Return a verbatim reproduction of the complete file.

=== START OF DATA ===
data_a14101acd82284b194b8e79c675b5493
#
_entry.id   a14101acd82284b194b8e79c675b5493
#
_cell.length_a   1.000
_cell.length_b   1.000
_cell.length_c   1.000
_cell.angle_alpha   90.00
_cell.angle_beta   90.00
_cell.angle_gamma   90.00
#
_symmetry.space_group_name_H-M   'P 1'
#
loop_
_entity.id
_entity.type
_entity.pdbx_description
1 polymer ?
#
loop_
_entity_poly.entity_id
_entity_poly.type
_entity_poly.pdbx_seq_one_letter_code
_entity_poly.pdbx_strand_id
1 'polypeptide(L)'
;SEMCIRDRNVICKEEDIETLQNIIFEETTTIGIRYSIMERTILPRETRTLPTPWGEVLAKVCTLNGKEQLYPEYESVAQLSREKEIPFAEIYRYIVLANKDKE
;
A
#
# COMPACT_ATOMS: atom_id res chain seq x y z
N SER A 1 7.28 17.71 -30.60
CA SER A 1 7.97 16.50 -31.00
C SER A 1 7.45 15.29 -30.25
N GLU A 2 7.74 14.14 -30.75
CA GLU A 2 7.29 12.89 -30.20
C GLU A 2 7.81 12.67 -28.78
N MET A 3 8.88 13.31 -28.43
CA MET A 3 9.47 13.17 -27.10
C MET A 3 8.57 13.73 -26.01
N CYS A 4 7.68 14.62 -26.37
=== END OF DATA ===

data_a14101acd82284b194b8e79c675b5493
#
_entry.id   a14101acd82284b194b8e79c675b5493
#
_cell.length_a   1.000
_cell.length_b   1.000
_cell.length_c   1.000
_cell.angle_alpha   90.00
_cell.angle_beta   90.00
_cell.angle_gamma   90.00
#
_symmetry.space_group_name_H-M   'P 1'
#
loop_
_entity.id
_entity.type
_entity.pdbx_description
1 polymer ?
#
loop_
_entity_poly.entity_id
_entity_poly.type
_entity_poly.pdbx_seq_one_letter_code
_entity_poly.pdbx_strand_id
1 'polypeptide(L)'
;SEMCIRDRNVICKEEDIETLQNIIFEETTTIGIRYSIMERTILPRETRTLPTPWGEVLAKVCTLNGKEQLYPEYESVAQLSREKEIPFAEIYRYIVLANKDKE
;
A
#
# COMPACT_ATOMS: atom_id res chain seq x y z
N SER A 1 7.28 17.71 -30.60
CA SER A 1 7.97 16.50 -31.00
C SER A 1 7.45 15.29 -30.25
N GLU A 2 7.74 14.14 -30.75
CA GLU A 2 7.29 12.89 -30.20
C GLU A 2 7.81 12.67 -28.78
N MET A 3 8.88 13.31 -28.43
CA MET A 3 9.47 13.17 -27.10
C MET A 3 8.57 13.73 -26.01
N CYS A 4 7.68 14.62 -26.37